killing time between meals

where talking about what's for dinner while you're at lunch is totally acceptable


Beseech the Peach

Summer is good for many things—wearing flowy dresses, keeping the ceiling fan on high, resurrecting the cooler from the basement, and smelling like sunscreen. But one of the best parts of summer is the produce, and eating fresh, ripe peaches is at the tip-top of my list. Peaches are so versatile, too, in all their tangy-sweet glory. Yes, I think it’s safe to say that this juicy fruit is my favorite. Since I’ve been trying to eat them every day while they are in season, here are a few things I’ve come up with.

Trader Joe’s used to carry the very best Greek peach yogurt. Sadly, it has been discontinued, so I had to come up with my own plan. Fortunately, this turned out to be even better.

Peaches & Greek Yogurt
Serves 1

1 peach, peeled & diced
½ cup Fage plain Greek yogurt (it’s the best)
1 sprinkle turbinado sugar
1 drizzle honey (optional)

  • Mix together and enjoy immediately. This has become my favorite summer breakfast.

Next, thanks to my new favorite thing Pintrest (seriously, it’s awesome) I stumbled upon an idea for a peach salad. And it was amazing! So, here you go.

Peach & Heirloom Tomato Salad
Adapted from White On Rice Couple
Serves 1

1 ripe peach, pitted & sliced
1 medium heirloom tomato, diced
2 tablespoons olive oil
1 lemon, juiced
Kosher salt & pepper
2 handfuls baby arugula
1-2 tablespoons goat cheese, crumbled

  • Whisk together the olive oil, lemon juice, salt, and pepper for the dressing.
  • Place the arugula on a plate and top with peaches, tomatoes, and crumbled goat cheese. Drizzle the dressing on top and serve.

And lastly, one of my favorite local haunts, Marché, is serving up lots of tasty peach treats this summer, including peaches with house made ricotta on toasted bread and the most delightfully light peach and mascarpone cake that is to die for. I found a recipe here for a Summer Peach Chantilly Cake that I am going to try ASAP. Here’s a photo of her finished product that looks just like the Marché cake:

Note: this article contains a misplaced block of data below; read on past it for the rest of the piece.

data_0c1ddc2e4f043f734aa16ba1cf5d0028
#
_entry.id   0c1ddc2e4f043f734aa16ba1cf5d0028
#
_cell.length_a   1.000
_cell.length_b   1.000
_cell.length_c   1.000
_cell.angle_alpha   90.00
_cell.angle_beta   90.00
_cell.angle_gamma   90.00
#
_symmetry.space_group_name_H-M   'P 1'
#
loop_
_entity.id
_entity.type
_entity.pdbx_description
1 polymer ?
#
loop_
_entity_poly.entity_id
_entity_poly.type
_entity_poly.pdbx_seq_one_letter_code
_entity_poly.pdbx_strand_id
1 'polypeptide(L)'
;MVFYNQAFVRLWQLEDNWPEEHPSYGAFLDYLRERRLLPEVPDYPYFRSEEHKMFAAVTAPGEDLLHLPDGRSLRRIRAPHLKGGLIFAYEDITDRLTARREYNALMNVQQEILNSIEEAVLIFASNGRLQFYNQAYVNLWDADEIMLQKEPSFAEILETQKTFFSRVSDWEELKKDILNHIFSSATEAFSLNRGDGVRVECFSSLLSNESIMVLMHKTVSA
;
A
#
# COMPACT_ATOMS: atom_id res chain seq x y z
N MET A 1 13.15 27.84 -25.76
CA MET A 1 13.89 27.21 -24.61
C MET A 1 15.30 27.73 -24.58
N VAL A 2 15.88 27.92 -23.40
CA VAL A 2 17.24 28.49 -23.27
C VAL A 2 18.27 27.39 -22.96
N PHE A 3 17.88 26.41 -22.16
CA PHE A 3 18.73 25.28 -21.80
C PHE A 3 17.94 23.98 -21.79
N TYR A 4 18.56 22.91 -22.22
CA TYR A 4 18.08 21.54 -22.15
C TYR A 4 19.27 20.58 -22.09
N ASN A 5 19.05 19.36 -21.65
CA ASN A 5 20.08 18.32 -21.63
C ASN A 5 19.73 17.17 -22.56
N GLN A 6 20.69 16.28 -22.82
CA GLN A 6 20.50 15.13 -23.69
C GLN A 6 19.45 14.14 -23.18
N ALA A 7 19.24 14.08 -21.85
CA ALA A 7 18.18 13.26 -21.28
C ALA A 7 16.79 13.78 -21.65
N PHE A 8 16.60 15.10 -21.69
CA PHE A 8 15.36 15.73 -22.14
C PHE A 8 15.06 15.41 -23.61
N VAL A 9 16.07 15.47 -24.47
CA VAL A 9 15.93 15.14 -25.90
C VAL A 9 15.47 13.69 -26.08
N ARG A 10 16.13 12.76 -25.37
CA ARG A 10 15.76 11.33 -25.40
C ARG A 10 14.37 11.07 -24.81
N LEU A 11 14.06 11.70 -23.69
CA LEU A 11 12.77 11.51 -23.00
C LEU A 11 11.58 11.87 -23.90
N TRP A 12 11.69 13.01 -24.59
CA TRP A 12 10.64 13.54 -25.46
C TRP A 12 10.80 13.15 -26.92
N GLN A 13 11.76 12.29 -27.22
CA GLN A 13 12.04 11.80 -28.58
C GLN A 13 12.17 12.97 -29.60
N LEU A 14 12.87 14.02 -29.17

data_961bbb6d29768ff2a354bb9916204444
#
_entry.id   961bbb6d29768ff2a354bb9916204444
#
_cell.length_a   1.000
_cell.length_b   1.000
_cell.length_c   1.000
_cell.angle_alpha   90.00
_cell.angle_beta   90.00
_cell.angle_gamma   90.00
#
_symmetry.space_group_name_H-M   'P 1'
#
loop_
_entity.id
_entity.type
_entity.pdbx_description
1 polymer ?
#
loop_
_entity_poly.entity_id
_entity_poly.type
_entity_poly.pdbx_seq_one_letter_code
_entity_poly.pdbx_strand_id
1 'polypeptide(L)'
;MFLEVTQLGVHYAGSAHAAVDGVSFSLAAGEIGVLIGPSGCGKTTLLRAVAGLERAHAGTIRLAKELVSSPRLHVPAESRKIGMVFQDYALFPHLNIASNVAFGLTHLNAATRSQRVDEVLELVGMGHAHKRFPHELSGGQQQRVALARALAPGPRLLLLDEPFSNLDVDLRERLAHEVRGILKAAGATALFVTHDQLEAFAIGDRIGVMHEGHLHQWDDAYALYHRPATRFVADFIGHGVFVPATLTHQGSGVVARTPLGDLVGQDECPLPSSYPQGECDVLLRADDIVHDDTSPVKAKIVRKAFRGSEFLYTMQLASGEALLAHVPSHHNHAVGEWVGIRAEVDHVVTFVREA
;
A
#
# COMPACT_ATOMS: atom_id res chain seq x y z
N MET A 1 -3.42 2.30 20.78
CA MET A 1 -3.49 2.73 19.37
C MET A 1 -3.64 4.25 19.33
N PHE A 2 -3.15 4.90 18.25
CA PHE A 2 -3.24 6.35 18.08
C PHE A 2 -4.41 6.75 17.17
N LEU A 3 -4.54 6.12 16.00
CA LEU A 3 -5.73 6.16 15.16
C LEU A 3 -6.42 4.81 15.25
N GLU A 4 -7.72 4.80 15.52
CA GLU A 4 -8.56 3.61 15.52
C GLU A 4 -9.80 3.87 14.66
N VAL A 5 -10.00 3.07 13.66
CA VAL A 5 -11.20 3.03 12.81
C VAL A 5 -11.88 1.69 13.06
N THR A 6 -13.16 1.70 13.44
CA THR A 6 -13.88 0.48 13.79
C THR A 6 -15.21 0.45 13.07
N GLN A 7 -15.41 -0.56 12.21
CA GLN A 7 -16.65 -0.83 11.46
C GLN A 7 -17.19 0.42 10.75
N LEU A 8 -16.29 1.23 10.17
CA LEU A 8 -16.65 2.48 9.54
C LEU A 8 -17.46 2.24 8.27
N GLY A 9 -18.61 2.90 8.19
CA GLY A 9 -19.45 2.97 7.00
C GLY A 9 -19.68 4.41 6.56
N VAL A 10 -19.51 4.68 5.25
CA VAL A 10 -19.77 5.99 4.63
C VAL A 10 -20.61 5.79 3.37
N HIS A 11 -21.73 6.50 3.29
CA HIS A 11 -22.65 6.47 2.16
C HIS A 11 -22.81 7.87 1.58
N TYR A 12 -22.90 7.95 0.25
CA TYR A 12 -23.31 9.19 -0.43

from Eat, Run, Read

Oh yes. This is next on my peach to-do list.


How loose is your goose? (This goose is totally loose.)

It’s been said that good things come in small packages. And when it comes to East Nashville gem Silly Goose, I’d say this is one restaurant that truly fits that clichéd bill. With only four tables, I put off a trip to the Silly Goose for a while since it can be a bit of a logistical nightmare, but this weekend Christi and I arrived at just the right time with no waiting. (We also learned that SG is expanding, so they will probably be closed for most of May, but it will be totally worth it. Still charming, but easier to navigate.) Stepping into the SG feels a bit like stepping into an illustrated fable. Christi had the roast beef. I had none. But I did have the Lyle’s Surprise, which is one of the best sandwiches I have ever eaten (hot cappicola, thommé cheese, arugula pesto, basil, shaved fennel, & balsamic syrup on rosemary focaccia). It will be incredibly hard for me not to order the exact same thing on my next visit, but there is so much to try! And Christi assures me that everything is as delicious as my Lyle. I trust her.

Aside from their inventive sandwiches, drinks & ice creams, SG is known for their couscous, which you can get as a fancified entree or as a side. The best part? You can get a little couscous and a little salad as your side. How great is that? I love options where I get to try more food. These locavores use organic, sustainable ingredients, and they even press their own carrot, beet, etc. juice right in front of your eyes! Very fresh. Very impressive. Very, very good.

Christi and I cleaned our plates. And we were so full that we just had to get dessert. We ordered the Sweet Jane—cinnamon cannoli with orange and honey cream filling, shaved dark chocolate, and blackberry sauce. Light, crispy, creamy, tasty goodness. I can’t wait to try one of their snazzy house-made ice creams next time.